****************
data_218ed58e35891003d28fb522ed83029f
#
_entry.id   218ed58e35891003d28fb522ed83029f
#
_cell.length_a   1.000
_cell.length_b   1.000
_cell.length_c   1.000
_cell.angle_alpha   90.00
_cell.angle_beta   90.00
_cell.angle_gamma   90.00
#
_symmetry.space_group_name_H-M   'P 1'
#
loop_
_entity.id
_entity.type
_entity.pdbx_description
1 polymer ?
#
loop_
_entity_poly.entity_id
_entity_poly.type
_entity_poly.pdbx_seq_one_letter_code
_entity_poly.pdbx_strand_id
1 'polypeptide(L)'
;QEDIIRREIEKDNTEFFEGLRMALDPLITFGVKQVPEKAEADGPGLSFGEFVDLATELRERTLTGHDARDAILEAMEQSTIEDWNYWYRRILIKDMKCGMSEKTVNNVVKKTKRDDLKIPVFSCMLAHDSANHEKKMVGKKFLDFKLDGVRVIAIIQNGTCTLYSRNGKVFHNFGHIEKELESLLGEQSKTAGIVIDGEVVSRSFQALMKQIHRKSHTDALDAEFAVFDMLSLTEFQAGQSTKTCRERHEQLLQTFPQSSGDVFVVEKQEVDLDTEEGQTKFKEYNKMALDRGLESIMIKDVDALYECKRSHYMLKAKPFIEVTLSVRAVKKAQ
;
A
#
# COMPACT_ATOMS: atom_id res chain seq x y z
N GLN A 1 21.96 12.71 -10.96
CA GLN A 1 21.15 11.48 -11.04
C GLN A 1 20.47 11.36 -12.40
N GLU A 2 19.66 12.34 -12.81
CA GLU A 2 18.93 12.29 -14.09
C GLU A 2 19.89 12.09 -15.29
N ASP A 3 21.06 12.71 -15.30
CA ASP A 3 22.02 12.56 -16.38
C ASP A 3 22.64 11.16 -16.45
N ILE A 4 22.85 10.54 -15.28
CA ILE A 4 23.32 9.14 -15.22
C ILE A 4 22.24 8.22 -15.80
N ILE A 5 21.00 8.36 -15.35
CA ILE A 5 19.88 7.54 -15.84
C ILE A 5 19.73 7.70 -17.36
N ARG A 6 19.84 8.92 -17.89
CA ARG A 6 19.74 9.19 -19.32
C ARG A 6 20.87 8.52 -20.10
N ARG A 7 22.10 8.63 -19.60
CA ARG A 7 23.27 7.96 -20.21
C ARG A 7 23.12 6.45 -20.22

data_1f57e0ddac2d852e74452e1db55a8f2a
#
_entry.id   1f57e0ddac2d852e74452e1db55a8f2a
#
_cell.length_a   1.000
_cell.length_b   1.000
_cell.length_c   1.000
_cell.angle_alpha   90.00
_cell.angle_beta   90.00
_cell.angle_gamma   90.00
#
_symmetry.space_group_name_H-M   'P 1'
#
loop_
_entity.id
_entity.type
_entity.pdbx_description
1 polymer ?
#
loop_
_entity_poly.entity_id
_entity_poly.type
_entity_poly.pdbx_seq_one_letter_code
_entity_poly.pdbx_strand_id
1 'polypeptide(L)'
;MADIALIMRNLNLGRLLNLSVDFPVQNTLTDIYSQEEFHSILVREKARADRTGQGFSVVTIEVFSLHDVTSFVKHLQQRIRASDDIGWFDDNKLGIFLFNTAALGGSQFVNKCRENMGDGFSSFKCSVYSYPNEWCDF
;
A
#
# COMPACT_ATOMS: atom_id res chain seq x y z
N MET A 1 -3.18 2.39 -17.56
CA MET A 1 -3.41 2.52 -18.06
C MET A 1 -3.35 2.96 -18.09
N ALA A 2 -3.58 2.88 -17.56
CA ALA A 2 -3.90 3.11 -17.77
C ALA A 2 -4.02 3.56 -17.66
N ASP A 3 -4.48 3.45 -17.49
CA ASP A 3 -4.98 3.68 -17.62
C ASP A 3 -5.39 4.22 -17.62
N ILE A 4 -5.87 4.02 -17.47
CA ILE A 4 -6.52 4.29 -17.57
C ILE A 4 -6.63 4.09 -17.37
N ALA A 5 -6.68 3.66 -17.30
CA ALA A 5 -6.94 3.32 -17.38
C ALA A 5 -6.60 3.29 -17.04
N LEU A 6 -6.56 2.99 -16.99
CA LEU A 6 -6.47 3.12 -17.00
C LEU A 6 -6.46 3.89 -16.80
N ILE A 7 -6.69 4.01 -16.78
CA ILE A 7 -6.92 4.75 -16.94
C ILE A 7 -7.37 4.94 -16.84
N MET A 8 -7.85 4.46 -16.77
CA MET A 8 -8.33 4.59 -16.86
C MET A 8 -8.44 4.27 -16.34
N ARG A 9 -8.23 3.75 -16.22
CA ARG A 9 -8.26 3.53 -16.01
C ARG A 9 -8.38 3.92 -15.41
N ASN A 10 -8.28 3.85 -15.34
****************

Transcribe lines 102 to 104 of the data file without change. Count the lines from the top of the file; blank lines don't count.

C ILE A 7 -7.37 4.94 -16.84
N MET A 8 -7.85 4.46 -16.77
CA MET A 8 -8.33 4.59 -16.86